As the district attorney Mary wants to see felons convicted accordingly and to stop plea bargaining with an aim to deter criminals from committing felony. Her efforts get a boost when criminals she has records of are arrested and prosecuted for among others drug peddling. However most of these cases are dismissed in law courts for lack of evidence. Mary knows that though these criminals are being released with reference to the current cases that are weak; her records could be of great help in prosecution of these arrestees and therefore her prosecutors must be guided on what to do to achieve success in this war against drugs. Mary, the attorney, would wish to have successful prosecutions but the ethical dilemma is whether to prosecute the offenders based on their current cases and the past records of these arrestees or to let her prosecutors enter plea bargain with the defendants. Though both systems are acceptable before the law the dilemma is whether it would be morally right to adopt either of the two.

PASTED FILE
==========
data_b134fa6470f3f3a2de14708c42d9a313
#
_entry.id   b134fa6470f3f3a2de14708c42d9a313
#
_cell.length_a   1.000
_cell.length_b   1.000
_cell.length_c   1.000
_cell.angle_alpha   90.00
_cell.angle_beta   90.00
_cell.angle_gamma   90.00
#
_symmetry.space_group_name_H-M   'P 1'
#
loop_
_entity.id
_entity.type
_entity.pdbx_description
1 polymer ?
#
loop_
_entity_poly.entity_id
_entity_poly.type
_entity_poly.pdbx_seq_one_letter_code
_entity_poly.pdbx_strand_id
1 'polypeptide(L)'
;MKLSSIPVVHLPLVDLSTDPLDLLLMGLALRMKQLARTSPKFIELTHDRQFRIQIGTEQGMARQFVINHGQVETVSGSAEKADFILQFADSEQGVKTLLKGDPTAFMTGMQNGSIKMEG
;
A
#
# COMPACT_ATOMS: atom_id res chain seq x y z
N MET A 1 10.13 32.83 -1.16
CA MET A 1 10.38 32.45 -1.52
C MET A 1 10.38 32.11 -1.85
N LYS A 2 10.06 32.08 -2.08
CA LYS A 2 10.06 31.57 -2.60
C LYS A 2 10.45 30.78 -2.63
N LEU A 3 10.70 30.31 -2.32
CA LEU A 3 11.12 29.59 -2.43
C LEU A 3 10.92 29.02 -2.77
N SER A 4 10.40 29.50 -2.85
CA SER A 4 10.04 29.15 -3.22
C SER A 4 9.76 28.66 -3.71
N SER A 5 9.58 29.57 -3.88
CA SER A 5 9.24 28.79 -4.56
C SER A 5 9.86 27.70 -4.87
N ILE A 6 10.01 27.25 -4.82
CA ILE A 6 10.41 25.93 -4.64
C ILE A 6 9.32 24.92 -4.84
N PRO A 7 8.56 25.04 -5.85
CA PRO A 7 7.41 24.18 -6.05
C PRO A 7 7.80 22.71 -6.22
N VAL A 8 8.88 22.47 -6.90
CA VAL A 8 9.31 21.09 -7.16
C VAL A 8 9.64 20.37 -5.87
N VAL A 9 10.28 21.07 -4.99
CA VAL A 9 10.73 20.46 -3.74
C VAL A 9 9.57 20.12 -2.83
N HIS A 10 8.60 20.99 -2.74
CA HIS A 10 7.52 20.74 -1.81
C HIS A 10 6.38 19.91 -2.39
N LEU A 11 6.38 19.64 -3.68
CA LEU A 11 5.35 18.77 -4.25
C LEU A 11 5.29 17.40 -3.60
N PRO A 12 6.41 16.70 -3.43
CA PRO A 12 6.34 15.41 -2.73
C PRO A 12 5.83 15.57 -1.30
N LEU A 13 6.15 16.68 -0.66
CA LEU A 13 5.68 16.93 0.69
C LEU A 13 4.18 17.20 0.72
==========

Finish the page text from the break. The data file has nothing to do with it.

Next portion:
The attorney’s motivation is clearly to get rid of criminals from the society and as such concur with the mayor’s and police desire to get the criminals off the streets but can only do so in accordance with the law. By opting for the first option, efforts have to be made to gather enough evidence to incriminate the offenders and have them imprisoned. Once the prosecuting attorneys are given a warrant request they ought to be more vigilant in reviewing the charges placed against the offenders by the police. As such the prosecutors should be able to determine the strength of the case and if it can stand a court process. Mary should direct her prosecutors to thoroughly review any reports given concerning each case including statements from witnesses if possible. After this review and if the prosecutors in their judgment feel that the case is too weak either for lack of enough evidence or shoddy investigations, they should not just send the case back to the law enforcers but should also interact with the police and guide them on ways to conduct and collect extra evidence. This is the only way the process of prosecution will be successful. Upon possessing enough evidence, the prosecutors should proceed and issue a charge on a complaint if they are certain that the offender really committed the crime indicated. During the trial, Mary should insist on her prosecutors to ensure they avail as much evidence including as can be found including past criminal records of the offender so as to ensure they prove beyond any reasonable doubt the case against the offender. With the onus of proof squarely lying with the prosecutor, it is important that they can comprehensively give evidence and ask questions in a professional way to ensure that the suspect is found guilty for the crime committed (Del, 2010).